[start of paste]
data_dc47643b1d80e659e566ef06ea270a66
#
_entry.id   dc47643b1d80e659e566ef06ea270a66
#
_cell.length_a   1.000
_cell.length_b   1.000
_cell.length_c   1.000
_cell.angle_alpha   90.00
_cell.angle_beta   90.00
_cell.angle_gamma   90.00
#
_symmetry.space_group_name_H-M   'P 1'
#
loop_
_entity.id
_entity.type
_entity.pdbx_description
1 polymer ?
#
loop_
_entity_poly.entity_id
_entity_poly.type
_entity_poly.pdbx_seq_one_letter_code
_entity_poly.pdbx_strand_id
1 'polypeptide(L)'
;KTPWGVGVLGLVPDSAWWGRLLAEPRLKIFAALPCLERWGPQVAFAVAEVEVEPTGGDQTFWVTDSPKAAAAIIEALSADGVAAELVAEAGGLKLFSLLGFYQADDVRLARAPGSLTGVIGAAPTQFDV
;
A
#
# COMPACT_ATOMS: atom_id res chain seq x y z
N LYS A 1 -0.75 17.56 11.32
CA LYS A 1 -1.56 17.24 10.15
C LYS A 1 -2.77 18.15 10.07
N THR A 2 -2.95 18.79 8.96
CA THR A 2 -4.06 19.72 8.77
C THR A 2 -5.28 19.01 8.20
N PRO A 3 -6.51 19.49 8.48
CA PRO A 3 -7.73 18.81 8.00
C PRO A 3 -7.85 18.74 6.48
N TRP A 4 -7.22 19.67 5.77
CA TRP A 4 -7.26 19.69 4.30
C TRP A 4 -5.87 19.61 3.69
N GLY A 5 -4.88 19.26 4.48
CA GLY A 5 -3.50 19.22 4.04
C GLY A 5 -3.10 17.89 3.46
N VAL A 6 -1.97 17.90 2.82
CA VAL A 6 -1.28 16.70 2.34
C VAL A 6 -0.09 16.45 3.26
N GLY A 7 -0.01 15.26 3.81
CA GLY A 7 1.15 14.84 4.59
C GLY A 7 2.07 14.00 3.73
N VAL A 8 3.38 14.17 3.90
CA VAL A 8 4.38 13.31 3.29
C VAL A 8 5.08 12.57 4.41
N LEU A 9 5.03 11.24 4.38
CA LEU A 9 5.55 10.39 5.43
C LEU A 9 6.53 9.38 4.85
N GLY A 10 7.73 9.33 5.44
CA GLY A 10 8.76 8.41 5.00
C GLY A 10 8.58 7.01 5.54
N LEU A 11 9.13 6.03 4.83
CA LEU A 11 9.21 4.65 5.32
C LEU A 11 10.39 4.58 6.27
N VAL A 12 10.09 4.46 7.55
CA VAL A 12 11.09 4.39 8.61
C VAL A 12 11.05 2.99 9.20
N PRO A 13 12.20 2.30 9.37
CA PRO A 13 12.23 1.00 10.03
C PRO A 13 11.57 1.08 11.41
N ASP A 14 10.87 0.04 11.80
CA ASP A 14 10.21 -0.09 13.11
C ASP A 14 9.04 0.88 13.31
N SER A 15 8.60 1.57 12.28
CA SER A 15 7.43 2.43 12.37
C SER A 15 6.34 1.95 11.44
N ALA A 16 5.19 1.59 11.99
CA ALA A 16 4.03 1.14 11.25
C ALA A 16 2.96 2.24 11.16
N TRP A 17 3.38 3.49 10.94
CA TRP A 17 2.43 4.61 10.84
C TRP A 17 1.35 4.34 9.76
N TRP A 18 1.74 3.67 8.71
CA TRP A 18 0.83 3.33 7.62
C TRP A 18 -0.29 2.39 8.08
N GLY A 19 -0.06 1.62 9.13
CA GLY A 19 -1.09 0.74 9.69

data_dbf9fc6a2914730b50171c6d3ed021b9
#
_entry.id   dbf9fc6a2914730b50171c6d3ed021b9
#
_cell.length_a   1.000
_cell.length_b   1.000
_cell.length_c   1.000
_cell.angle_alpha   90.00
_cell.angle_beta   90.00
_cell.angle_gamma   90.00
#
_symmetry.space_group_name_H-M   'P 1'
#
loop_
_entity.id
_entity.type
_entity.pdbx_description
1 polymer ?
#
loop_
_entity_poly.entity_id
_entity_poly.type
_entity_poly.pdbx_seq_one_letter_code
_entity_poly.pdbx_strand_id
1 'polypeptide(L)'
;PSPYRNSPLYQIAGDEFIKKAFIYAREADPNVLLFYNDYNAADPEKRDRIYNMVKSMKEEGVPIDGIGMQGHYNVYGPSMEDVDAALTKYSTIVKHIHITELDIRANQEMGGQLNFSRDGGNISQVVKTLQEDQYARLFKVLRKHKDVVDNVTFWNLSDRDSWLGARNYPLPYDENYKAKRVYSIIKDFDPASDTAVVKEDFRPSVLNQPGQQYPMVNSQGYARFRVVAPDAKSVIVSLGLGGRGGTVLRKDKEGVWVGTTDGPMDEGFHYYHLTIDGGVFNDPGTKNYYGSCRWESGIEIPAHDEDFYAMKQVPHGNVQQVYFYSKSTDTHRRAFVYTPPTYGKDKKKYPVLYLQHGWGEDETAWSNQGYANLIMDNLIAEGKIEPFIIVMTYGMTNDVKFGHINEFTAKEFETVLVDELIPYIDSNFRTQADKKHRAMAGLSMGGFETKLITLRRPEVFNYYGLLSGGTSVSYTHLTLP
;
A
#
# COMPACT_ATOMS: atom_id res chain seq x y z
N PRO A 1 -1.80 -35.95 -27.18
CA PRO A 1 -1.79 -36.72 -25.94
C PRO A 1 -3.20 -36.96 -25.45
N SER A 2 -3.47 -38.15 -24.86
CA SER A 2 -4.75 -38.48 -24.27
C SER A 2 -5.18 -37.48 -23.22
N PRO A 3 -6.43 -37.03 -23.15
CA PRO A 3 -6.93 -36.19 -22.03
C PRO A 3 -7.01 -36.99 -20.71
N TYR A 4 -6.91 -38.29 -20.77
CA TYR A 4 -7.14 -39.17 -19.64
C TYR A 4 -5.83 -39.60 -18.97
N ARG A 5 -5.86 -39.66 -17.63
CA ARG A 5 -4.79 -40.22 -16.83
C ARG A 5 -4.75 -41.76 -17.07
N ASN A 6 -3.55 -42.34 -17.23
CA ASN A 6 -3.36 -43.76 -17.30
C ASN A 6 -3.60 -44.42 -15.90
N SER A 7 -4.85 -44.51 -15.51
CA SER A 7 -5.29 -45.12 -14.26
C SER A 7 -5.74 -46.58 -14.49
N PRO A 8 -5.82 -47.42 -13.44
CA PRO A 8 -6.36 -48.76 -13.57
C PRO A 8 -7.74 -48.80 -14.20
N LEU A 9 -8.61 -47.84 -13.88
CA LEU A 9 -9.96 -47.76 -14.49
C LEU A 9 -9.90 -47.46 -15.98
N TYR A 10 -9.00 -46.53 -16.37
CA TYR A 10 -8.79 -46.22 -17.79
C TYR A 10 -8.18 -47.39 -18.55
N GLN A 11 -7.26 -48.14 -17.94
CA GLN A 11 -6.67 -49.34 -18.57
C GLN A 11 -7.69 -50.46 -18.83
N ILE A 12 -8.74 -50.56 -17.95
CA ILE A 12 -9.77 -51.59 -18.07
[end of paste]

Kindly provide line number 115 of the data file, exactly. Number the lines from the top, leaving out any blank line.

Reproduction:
#